Speaker 1: Well, first of all, Gail, congratulations. This is exciting news, and I can understand why you would want to share it. My sort of big thought is and I'm hoping that Lizzie will confirm or deny it, that you could go ahead and send those announcements. I can feel your excitement about this, and I think other people would want to hear they've been married. Your You have crossed the line where you can send that announcement and let people know. One of the great things about announcements is unlike invitations to ceremonies and receptions, two weddings themselves they don't carry with them the same. I don't wanna call it a requirement, but the same sort of social expectation that someone replies with a gift. So you don't have to think quite as hard about who you send them to a za Long is. What you're announcing
Speaker 1: is something that's already happened, because how am I doing?
Speaker 2: I think you're doing pretty well. I think my big question for Gail is How was it handled that we when you canceled the original April 2021 plans? I think that that's the one thing I would take into consideration here. I don't know how far down the line of planning they had gotten, whether it was just securing things, but not yet any guests or invitations sent out. If it had gotten to the point where save the dates or any kind of an invitation had gone out, or if even they had called their bridal party members. I think the one thing I would make sure I did before I sent the announcements out in the mail, I would really make sure that you've connected with anyone who had really been planning on that April 21 wedding to make sure that they knew that you were getting married. I am guessing that you've done that, that you've done the talking and that anybody who was really in the loop and connected or planning on the April wedding had been made aware that it wasn't happening and that instead you were doing something else and would maybe plan something beyond that later. I don't think you need Thio announce anything on the announcement itself that there may or may not be a party later. I think you just focus on the fact that the actual marriage happened and that you guys were really happy to be celebrating that, Um, and when you're ready to announce and and plan and work on, you know, a belated reception, then you could do that because I just
Speaker 1: started to get excited over here.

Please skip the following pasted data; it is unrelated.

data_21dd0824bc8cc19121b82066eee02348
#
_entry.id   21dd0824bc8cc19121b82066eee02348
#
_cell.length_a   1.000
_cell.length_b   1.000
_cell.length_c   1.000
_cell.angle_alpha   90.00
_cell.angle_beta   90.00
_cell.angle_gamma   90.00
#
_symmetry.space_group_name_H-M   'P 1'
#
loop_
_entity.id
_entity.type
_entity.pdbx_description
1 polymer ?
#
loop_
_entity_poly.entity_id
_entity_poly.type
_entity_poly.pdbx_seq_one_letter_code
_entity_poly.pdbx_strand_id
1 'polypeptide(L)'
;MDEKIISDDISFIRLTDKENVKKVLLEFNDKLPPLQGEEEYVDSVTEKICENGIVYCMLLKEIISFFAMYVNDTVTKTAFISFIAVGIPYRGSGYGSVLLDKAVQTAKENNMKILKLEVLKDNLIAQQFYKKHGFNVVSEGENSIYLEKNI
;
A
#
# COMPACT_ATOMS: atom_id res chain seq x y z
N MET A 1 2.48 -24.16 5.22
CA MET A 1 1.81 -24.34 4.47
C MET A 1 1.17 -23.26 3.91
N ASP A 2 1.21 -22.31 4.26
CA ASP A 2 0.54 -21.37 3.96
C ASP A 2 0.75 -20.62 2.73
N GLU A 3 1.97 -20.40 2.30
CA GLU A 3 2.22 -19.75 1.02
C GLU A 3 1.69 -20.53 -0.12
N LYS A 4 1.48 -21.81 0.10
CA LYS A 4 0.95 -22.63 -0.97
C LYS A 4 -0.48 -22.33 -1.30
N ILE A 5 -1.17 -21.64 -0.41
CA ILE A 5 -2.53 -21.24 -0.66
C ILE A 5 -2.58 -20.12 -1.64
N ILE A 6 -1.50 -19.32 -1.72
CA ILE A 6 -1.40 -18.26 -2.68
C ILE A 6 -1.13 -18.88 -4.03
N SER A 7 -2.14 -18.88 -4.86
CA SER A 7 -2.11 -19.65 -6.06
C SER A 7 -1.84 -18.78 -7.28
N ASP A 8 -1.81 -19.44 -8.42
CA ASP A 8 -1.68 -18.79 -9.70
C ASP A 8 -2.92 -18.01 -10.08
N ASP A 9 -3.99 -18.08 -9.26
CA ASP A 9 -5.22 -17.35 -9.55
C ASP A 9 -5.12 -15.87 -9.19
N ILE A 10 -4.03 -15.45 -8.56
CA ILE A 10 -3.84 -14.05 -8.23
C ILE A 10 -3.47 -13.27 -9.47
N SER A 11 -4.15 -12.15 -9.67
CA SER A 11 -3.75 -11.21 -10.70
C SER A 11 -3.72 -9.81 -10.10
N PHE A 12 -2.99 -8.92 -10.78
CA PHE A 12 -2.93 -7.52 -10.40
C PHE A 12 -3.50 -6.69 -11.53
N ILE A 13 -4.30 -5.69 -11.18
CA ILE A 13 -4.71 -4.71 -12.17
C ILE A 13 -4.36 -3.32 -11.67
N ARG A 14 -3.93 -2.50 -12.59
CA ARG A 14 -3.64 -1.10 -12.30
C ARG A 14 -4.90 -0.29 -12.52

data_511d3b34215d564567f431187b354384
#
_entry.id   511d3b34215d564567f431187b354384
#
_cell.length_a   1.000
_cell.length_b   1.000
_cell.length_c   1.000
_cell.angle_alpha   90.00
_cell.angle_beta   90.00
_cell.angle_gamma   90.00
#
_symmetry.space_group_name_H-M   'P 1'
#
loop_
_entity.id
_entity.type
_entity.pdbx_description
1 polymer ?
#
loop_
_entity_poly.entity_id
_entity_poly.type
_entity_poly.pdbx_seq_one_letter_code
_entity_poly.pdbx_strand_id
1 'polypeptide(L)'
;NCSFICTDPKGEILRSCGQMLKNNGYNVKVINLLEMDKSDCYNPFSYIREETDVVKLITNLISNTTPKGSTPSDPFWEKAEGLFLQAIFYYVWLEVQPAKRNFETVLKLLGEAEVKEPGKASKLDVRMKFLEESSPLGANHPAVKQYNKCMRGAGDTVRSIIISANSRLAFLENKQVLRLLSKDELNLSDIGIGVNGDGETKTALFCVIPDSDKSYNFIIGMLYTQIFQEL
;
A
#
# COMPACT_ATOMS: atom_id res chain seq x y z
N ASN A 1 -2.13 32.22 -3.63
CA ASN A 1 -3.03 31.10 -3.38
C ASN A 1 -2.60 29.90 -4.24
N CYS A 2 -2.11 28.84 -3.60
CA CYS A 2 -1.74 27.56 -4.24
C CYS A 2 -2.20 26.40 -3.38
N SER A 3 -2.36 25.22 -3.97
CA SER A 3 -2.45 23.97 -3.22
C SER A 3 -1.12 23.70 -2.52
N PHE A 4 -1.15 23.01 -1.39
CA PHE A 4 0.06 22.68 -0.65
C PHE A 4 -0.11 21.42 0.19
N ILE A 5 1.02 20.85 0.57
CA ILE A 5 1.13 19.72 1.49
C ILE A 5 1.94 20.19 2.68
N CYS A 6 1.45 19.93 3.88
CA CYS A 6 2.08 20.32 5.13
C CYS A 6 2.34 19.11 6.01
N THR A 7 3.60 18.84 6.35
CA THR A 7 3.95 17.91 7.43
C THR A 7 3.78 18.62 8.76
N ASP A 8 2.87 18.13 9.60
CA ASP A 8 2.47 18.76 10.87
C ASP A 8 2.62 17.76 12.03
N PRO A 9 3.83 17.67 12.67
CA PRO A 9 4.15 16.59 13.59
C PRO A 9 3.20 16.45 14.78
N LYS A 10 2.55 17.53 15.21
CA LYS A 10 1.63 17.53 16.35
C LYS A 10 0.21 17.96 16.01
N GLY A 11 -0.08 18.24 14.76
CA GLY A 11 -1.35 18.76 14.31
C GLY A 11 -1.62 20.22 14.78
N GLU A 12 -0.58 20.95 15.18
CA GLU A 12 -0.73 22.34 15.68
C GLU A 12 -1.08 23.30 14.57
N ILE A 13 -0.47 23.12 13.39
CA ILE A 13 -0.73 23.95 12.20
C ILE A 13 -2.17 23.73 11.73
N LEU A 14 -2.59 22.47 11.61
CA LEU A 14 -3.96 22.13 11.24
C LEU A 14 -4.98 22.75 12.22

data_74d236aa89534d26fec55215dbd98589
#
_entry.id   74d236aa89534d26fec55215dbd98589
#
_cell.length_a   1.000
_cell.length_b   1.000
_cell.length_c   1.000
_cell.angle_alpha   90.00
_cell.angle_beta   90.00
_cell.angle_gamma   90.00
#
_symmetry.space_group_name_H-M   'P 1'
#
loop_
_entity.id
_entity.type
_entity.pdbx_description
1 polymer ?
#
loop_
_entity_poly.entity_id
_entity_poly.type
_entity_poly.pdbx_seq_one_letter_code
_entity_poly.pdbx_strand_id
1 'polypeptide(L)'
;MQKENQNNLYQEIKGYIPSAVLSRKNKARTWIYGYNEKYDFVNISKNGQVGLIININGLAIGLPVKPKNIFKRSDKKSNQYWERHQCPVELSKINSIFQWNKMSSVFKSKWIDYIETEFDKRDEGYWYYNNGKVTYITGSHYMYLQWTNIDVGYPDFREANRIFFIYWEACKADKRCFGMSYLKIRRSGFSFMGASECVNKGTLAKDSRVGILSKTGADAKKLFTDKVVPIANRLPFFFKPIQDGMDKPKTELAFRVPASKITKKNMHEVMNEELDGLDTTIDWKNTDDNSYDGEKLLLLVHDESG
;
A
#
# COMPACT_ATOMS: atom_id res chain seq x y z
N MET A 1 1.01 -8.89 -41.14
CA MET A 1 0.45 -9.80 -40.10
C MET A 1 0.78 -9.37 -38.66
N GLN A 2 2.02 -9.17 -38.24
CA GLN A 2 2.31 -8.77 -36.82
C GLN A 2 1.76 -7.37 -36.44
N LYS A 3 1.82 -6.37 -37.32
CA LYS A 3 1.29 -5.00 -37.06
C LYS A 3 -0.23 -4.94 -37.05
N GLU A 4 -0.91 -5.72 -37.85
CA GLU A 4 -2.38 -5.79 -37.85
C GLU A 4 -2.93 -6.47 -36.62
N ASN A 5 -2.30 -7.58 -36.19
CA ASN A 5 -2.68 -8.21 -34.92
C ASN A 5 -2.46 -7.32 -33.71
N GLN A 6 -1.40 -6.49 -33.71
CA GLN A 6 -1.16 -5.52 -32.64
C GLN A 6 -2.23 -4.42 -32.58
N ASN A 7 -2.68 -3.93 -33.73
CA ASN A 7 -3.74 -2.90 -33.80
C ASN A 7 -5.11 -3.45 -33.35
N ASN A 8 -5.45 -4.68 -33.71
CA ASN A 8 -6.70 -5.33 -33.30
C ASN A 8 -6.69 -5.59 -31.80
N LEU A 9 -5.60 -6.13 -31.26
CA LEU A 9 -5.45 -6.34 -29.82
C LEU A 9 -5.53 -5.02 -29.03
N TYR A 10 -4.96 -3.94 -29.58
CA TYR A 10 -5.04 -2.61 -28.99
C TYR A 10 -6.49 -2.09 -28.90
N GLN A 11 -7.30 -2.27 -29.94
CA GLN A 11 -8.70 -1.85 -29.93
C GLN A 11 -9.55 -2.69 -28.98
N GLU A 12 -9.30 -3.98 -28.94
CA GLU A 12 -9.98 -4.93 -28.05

Speaker 2: Why are you going to someone canceled weddings for belated receptions or something? I started to think about belated receptions. We might get a little wave of parties
Speaker 1: here A some point where we get to celebrate with people.
Speaker 2: I have a feeling that whenever this is over, I think there's going to be a lot of partying for a lot of people for a long time. I I think that once we can really feel feel safe, gathering again is gonna be. I'm hopeful that it will be nonstop for a while, so get up. I
Speaker 1: agree. I like the point of clarity about touching base with people who might have been included in original wedding planning if they don't already know that something else has happened, giving them a little heads up. I like that. The other sort of detail thought that I had was it also might be a natural part of that conversation that people ask you
Speaker 2: if you're planning more
Speaker 1: public ceremony or reception at some point and an answer very similar to the one you gave here. Yes, we're really hoping Thio Of course, no one can commit to anything yet, but we will be sure to keep you posted If that's the case or, um, what do you say to somebody? Yeah,
Speaker 2: Or don't say that if you're talking to someone who's not invited to the way that ladies and gentlemen, was Dan just painting himself into a corner with the sample script? No, but it's true. You want to kind of come up for language with Oh, thank you so much. We decided that, you know, with with everything going on, it was really best to just have our wedding and really enjoy being married and being together. That's the answer for for the folks who you don't wanna potentially invite to a party later on for anyone who's definitely yeah, for anyone who is definitely going to be invited to a party later on, then you can obviously say, you know, we are hoping to do something once everyone can gather again. But until we really have a clear idea of when that is, we're gonna hold off making plans. But we'll let you know when we dio. Um, but that's just that way. You are prepared just in case either. Either group asks